Before any further discussion of the issues with TEC’s theological document take place, it is important to present the research that TEC missed. Since many churches are struggling with the issue of homosexuality, the information is beneficial to most denominations. It seems quite probable that many churches are not up to date, because they use theological journals to present rigorous science. Although the Anglican Theological Review was interested in the information in this article, for instance, it would not have printed it before the summer of 2009, because of the lag time to publication at theological journals. By then the information would be out of date, and TEC’s error of using old science illustrates the tendency to canonize bibliographies that take a long time to be produced.
One clear area in which recent research has challenged earlier assessments is the genetic causality of homosexual attraction. In 1991 Bailey and Pillard (“A Genetic Study of Male Sexual Orientation,” Archives of General Psychiatry 48) published results of a study in men that suggested a genetic cause of same-sex attraction. It was largely on the basis of that report that To Set Our Hope on Christ concluded that homosexual attractions were based on genetic causes. But a 1994 article called “Homosexuality: The Behavioral Sciences and the Church” by Jones and Workman had already pointed out severe sample bias in that study. Further, a later study co-authored by Bailey did not support the 1991 results.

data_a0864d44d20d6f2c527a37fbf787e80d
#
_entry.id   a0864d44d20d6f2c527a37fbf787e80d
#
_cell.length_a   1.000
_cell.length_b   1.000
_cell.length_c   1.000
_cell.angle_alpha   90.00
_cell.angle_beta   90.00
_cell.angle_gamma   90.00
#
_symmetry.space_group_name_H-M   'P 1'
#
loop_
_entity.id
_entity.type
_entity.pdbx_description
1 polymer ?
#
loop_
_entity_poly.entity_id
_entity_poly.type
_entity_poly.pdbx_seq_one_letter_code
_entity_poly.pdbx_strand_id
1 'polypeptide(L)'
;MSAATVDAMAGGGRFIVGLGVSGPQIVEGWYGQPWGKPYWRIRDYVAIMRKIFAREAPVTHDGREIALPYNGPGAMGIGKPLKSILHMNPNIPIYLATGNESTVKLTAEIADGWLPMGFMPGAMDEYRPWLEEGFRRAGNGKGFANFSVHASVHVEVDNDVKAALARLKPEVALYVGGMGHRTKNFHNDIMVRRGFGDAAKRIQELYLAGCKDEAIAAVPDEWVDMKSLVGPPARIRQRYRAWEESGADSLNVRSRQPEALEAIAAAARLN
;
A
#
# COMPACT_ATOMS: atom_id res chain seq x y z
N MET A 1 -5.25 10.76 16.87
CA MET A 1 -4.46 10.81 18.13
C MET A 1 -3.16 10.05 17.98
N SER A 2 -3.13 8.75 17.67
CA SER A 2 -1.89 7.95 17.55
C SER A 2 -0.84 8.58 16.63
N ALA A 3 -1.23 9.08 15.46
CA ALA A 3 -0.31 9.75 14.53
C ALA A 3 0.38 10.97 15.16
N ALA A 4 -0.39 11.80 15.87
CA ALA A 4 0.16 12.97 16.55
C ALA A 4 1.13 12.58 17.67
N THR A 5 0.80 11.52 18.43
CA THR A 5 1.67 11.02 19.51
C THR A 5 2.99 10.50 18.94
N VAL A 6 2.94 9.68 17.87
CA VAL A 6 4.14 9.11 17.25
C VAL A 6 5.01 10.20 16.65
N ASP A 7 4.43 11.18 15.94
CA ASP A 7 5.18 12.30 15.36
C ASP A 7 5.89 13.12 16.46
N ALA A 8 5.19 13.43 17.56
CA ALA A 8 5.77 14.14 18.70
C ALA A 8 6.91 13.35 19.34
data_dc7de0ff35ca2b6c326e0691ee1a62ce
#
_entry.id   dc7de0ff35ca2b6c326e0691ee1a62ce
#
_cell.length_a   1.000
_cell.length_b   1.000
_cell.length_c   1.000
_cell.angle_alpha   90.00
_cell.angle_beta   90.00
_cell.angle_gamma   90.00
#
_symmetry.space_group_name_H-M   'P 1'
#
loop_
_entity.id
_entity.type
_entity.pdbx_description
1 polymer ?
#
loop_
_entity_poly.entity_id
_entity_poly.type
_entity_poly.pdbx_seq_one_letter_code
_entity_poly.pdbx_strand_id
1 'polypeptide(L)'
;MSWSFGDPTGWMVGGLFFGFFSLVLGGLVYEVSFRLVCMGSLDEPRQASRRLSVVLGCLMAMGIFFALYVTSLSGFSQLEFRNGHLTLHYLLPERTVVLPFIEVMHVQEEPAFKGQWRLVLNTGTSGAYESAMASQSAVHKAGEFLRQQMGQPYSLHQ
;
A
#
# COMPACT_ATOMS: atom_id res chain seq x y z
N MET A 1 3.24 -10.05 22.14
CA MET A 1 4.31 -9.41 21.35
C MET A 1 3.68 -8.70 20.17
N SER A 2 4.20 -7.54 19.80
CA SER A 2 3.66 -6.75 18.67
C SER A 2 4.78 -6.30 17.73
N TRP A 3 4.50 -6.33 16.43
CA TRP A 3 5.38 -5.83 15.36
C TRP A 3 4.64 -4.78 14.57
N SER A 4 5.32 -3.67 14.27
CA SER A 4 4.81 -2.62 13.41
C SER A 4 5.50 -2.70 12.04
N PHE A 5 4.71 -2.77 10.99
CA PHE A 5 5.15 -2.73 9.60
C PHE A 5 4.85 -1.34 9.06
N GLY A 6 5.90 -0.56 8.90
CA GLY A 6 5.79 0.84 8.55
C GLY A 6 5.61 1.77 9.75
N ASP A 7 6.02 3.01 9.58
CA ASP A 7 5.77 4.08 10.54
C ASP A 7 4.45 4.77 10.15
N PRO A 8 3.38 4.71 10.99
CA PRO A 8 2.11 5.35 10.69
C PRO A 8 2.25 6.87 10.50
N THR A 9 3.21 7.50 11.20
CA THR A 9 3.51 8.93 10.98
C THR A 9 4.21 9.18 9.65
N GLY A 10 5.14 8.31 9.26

The 1991 Bailey and Pillard twin study on men looked at identical twins, fraternal twins, siblings that were not twins, and adopted siblings. Seeing traits significantly more often in pairs of identical twins than in the general population suggests heritability of the trait. The authors found that 52% of homosexual identical twins had a homosexual co- twin. Since that was much higher than the 2% rate of homosexuality in the general population at that time, such a large increase would indicate that genetic factors were highly likely. However, the subjects for this study were individuals recruited through gay publications. Besides the obvious problem of who would be likely to respond to such a solicitation, the data itself showed that even the adopted children in the study had five times the normal rate of homosexuality. A high rate in unrelated children indicates that the families of respondents were not typical of the general population. It is clear that the Bailey and Pillard study was subject to sampling bias.
In 1992 King and McDonald (“Homosexuals who are twins: A study of 46 Probands,” British Journal of Psychiatry 160) did a twin study using an unbiased sample. It showed only about 25% of homosexual identical twins had a co-twin who was homosexual. This is still higher than the general population so it could indicate some heritability, but King and McDonald also did something else that any good researcher would do. They looked into the possibility that there might be environmental factors causing even this relatively low rate of concordance. They found that “genetic factors are insufficient explanation of the development of sexual orientation” because of social factors, including “a relatively high likelihood of sexual relations occurring with same sex co-twins at some time, particularly in monozygotic [identical] pairs.” The identical twins were having a strong influence on each other.
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